3. Safeguarding Consumers Against Bad Actors in DeFi

As consumers increasingly engage with the digital world in substantial ways, Vanessa Grellet noted that the definition between consumers and investors is starting to blend. Using NFTs as an example, they are art and collectibles that NFTs carry value, but they are not financial instruments. As a result, NFT owners do not receive consumer protection the way that investors of financial instruments would. To ensure consumer protection, regulators will have to intervene in the digital world and ensure that the consumers are aware of the risks and dangers surrounding the products. To effectively regulate new technologies such as DeFi and NFTs regulators may have to rethink what it means when an entity offers a product or conducts solicitation. They will have to revamp the current legislature in addition to coming up with new solutions that capture the digital experience.

Another point of focus for regulators would be where to place the regulations. Most of the DeFi applications are built on the protocol layers that are algorithms. According to Jai Ramaswamy, regulators need to get comfortable with the fact that regulation cannot exist at the protocol layer but needs to be applied at an application level. This doesn’t necessarily mean that the code in itself will not be policed, but that the policing will need to be done through intermediaries.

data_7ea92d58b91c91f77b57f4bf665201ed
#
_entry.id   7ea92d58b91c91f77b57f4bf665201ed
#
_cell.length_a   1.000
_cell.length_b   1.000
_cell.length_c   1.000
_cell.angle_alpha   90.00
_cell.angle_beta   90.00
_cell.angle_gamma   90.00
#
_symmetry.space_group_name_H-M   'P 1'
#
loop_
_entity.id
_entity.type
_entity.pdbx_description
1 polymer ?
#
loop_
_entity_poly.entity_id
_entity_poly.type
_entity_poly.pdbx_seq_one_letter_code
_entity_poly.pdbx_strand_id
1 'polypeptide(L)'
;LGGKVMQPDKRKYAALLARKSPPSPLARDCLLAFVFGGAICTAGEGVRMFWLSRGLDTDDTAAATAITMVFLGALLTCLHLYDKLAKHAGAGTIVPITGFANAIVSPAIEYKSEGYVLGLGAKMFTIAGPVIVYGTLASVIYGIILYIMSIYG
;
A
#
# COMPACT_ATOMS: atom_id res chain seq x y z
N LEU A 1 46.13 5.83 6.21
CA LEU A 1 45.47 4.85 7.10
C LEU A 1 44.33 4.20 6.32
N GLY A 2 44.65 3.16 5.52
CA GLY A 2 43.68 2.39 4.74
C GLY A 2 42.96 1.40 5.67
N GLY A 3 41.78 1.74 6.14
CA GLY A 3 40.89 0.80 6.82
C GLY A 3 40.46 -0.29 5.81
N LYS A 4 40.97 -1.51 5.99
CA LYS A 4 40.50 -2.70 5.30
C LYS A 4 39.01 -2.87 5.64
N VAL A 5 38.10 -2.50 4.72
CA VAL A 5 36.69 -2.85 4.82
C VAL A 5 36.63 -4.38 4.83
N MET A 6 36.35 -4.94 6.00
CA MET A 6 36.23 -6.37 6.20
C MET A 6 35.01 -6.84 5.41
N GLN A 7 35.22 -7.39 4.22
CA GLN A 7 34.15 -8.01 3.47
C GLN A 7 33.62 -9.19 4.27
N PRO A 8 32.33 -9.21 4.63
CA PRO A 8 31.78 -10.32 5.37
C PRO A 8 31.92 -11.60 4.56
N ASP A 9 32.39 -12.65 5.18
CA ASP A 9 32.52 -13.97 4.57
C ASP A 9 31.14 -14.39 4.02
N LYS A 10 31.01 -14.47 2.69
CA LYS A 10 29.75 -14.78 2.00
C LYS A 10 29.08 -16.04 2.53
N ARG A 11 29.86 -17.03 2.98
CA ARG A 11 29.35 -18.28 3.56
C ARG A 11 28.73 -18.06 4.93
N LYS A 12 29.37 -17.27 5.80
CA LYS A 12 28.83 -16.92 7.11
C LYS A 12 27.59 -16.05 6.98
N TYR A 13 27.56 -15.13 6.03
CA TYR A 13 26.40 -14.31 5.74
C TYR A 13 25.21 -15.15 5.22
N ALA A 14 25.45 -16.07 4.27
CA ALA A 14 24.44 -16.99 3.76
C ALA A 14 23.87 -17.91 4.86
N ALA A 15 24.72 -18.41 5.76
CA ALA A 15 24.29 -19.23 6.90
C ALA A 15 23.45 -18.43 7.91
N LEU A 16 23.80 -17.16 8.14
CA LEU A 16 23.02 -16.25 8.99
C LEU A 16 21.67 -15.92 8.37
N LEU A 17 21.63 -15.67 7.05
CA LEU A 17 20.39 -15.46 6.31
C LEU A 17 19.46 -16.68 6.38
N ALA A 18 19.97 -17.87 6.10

4. Ongoing Tension Between Financial Access and Regulation

Jai Ramaswamy noted that, ultimately, there is tension between access to financial systems and the types of regulations required to collect information. The regulators will have to find a novel way to approach this problem. The U.S. has taken a step in this direction. On 11 December 2020, the Senate passed the Anti-Money Laundering Act of 2020. The new AML rules seek to modernize the AML/CFT regime and recognizes the adverse implications of de-risking — that, in an attempt to derisk, financial institutions will choose to terminate or restrict business relationships with clients, rather than managing risks. The new AML act also requires the regulators to take into account financial inclusion while reviewing reporting requirements and propose changes to reduce any unnecessarily burdensome requirements.

5. Institutional Pressure Will Usher in Creative RegTech Solutions

With DeFi providing unique financial services without the investor protection provided in traditional finance, DeFi industry may witness reg tech innovation outpacing regulatory developments. Jai Ramaswamy observed that the pressure will be  from the institutional side to “move the ball in this space with some organic solutions that aren’t imposed from the outside, but developed from within.”

How Merkle Science Can Help

Merkle Science provides a predictive crypto risk and intelligence platform, setting the standard for the next generation of financial safeguards and criminal detection. We are creating the infrastructure necessary so that a full range of individuals, entities, and services may transact safely with crypto. 

Merkle Science’s highly customizable platform and proprietary Behavioral Rule Engine is easy-to-use, allowing institutions to detect illicit activity beyond the blacklists so that FIs may catch undetected suspicious activity that legacy providers might miss and better meet AML and KYC obligations as per guidance from the FATF and jurisdictions around the world.

To find out how Merkle Science works for your business, please contact us via our website.